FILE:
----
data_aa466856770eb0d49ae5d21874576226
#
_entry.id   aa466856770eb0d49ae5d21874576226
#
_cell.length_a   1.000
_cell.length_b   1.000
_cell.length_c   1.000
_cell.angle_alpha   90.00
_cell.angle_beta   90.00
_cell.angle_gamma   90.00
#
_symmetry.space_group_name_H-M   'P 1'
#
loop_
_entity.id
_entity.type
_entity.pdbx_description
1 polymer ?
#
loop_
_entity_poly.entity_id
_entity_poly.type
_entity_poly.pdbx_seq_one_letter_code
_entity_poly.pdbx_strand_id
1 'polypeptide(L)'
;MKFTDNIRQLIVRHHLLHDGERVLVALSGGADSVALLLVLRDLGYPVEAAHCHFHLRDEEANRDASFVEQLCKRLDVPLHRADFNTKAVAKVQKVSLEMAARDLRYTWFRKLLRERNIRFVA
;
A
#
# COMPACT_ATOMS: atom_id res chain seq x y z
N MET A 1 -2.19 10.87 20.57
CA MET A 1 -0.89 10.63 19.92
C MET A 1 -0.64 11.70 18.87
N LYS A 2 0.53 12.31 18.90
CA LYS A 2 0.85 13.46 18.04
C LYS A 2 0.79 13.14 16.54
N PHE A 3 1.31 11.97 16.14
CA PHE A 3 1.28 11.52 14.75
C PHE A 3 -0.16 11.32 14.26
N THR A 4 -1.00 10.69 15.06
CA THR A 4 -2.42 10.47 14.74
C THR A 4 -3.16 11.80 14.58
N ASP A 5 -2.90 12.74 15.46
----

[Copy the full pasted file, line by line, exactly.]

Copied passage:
data_aa466856770eb0d49ae5d21874576226
#
_entry.id   aa466856770eb0d49ae5d21874576226
#
_cell.length_a   1.000
_cell.length_b   1.000
_cell.length_c   1.000
_cell.angle_alpha   90.00
_cell.angle_beta   90.00
_cell.angle_gamma   90.00
#
_symmetry.space_group_name_H-M   'P 1'
#
loop_
_entity.id
_entity.type
_entity.pdbx_description
1 polymer ?
#
loop_
_entity_poly.entity_id
_entity_poly.type
_entity_poly.pdbx_seq_one_letter_code
_entity_poly.pdbx_strand_id
1 'polypeptide(L)'
;MKFTDNIRQLIVRHHLLHDGERVLVALSGGADSVALLLVLRDLGYPVEAAHCHFHLRDEEANRDASFVEQLCKRLDVPLHRADFNTKAVAKVQKVSLEMAARDLRYTWFRKLLRERNIRFVA
;
A
#
# COMPACT_ATOMS: atom_id res chain seq x y z
N MET A 1 -2.19 10.87 20.57
CA MET A 1 -0.89 10.63 19.92
C MET A 1 -0.64 11.70 18.87
N LYS A 2 0.53 12.31 18.90
CA LYS A 2 0.85 13.46 18.04
C LYS A 2 0.79 13.14 16.54
N PHE A 3 1.31 11.97 16.14
CA PHE A 3 1.28 11.52 14.75
C PHE A 3 -0.16 11.32 14.26
N THR A 4 -1.00 10.69 15.06
CA THR A 4 -2.42 10.47 14.74
C THR A 4 -3.16 11.80 14.58
N ASP A 5 -2.90 12.74 15.46